The I in Design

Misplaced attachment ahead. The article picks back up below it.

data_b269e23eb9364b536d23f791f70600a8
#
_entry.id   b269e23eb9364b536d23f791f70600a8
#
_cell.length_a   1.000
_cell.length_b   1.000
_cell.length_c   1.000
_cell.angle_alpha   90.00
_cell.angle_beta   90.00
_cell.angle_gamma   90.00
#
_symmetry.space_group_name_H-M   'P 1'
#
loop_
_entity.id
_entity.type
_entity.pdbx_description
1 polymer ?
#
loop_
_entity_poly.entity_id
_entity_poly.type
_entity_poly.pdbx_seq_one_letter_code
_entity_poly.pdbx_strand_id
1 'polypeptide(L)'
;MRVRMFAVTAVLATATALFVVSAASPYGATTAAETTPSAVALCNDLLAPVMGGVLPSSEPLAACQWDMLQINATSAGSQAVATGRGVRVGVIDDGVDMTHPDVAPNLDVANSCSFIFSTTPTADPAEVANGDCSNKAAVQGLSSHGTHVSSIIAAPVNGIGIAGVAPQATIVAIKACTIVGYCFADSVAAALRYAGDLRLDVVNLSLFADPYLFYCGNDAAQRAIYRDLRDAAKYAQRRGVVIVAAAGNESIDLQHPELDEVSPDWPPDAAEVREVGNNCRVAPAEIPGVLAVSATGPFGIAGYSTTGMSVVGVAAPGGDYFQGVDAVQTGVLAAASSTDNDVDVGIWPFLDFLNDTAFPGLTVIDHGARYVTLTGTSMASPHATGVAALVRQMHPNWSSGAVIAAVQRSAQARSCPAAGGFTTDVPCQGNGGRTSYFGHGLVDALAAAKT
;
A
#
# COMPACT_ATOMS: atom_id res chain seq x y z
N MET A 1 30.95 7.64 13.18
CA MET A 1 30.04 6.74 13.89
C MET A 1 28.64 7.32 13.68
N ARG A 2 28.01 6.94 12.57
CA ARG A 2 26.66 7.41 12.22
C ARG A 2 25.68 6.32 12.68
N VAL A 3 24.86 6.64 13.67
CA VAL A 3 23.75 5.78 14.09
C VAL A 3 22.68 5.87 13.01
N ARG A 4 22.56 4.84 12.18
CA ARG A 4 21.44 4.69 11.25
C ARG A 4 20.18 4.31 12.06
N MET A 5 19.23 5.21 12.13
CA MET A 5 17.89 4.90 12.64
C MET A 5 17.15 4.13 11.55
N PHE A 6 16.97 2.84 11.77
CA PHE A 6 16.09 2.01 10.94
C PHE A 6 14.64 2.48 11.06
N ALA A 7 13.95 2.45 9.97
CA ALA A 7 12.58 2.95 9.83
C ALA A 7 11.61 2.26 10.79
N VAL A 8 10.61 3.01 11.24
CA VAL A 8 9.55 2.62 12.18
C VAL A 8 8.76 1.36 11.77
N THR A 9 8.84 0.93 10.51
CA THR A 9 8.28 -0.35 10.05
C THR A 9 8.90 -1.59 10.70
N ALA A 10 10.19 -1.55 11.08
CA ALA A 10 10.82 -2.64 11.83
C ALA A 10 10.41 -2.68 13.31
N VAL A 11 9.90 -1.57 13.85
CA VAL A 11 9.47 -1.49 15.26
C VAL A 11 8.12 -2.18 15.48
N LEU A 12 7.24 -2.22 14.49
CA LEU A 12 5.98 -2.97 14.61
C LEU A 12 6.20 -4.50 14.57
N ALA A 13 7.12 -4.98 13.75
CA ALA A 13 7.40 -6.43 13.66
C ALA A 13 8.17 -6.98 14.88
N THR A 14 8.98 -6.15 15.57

Abstract: This thesis describes the relations between objects, practices, and individuals. The main objective is to explore the role of artefacts in user-centred participatory design research, specifically for expressing and communicating personal experiences and creating meaning. In a broad sense I draw on experiences from three practices in order to define the scope of the thesis. The first is practice-led research, the second is design research specifically in the user-centred and participatory design traditions, and the third is concerned with the ways lay persons in general express themselves by and through objects and technology. The focus will be on the exchange of knowledge and experiences between two individuals: the researcher and the informant. One issue of interest is how communication can be made possible. Another is the use of artefacts for personal expression. A third is the constant balancing act when using the experiences and knowledge of a single or a few informants in design research. The first half of the thesis is based on two design cases. Their common denominator is the exploration of how people can introduce their personal perspectives on their health situation into the medical context through the use of expressive artefacts. The first is a study of personal visualisations of experienced health (papers I, II). A future practice of routinely creating and using (instrumental) images based on emotions, meaning and subjectivity in rehabilitation and healthcare is proposed. The second case describes the development of a personal digital device, the Memory Stone used for storing and sharing personal and clinical information (papers III, IV). The case involves pregnant women but the device can be used wherever there is an interest in keeping personal diaries, handling medical information in novels ways, and interacting with information technology at home and in healthcare. The second half of the thesis is an explorative venture grounded partly in the empirical work described in the first half, partly in extensive reading of literature from a wide range of disciplines. Three main areas have been included to discuss the relationship between humans, objects, technology, and self-narratives: a technology of the self (the self as image and data), a science of the self (autoethnography), and autobiographies. The intention is to set the stage for a critical and productive discussion on how the notion of autobiographic practice can inform and enrich design research methodology.
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